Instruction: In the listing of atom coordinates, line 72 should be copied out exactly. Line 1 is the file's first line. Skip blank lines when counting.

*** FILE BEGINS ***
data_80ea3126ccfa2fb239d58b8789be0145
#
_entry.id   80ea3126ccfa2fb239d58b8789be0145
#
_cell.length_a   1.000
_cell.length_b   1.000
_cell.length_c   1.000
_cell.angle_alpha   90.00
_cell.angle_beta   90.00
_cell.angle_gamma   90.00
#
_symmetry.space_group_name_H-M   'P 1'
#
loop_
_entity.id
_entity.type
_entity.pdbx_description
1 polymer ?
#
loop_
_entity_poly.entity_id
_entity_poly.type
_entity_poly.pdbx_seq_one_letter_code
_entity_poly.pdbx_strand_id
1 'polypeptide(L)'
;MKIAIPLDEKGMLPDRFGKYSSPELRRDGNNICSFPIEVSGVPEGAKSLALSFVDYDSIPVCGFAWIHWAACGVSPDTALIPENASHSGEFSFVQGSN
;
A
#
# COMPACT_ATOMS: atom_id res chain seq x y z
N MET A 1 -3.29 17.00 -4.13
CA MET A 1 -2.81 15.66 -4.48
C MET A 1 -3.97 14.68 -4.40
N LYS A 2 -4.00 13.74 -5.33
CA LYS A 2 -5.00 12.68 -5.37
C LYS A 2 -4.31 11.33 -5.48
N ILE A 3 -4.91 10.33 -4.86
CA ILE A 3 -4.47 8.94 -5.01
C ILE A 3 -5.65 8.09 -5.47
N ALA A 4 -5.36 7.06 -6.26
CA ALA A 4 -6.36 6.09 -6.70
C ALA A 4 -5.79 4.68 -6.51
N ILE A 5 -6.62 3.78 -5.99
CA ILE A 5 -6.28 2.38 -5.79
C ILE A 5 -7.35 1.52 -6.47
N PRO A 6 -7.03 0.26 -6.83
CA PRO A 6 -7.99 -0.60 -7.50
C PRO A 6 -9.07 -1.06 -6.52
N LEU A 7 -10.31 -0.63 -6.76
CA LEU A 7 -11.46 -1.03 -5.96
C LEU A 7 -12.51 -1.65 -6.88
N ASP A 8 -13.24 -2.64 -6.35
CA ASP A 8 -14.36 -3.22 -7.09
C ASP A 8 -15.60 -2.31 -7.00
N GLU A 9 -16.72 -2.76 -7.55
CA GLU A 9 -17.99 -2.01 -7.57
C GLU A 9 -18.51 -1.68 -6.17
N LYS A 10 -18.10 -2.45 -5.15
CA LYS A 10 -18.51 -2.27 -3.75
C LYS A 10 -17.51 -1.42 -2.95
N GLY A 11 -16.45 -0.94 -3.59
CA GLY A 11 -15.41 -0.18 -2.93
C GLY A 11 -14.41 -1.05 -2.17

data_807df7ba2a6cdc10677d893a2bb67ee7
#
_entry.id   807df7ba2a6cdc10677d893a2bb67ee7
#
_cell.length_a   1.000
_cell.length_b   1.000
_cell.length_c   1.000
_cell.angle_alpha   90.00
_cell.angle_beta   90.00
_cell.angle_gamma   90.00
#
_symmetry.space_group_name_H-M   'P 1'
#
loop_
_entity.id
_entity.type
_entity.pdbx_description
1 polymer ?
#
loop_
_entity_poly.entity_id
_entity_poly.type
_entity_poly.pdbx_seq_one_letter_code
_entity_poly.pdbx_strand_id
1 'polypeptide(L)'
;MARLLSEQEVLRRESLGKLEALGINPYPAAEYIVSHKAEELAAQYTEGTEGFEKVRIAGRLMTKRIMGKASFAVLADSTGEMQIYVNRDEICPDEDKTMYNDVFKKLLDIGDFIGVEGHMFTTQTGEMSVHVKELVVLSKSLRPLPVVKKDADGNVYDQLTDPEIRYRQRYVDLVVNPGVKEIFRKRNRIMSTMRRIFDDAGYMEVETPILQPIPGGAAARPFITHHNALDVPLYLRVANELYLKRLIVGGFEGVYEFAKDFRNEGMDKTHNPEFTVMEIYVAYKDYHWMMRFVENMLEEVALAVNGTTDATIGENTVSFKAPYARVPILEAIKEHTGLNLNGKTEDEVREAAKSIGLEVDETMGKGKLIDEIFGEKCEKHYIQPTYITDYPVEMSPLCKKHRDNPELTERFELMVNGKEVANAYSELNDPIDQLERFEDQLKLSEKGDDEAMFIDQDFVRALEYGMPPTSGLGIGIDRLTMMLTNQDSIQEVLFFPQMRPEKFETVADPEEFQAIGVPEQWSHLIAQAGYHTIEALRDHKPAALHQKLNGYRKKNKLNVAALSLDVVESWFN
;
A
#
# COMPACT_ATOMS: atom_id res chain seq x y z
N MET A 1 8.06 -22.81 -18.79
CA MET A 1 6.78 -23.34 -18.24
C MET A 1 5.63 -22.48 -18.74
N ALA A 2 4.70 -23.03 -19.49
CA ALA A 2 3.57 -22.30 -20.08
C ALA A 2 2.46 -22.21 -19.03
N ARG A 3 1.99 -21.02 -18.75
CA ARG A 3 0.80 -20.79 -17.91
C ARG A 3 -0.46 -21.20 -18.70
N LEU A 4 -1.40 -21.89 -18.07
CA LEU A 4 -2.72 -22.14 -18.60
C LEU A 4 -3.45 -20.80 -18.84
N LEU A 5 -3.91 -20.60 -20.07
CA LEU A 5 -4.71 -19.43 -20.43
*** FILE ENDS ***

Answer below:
_cell.angle_beta   90.00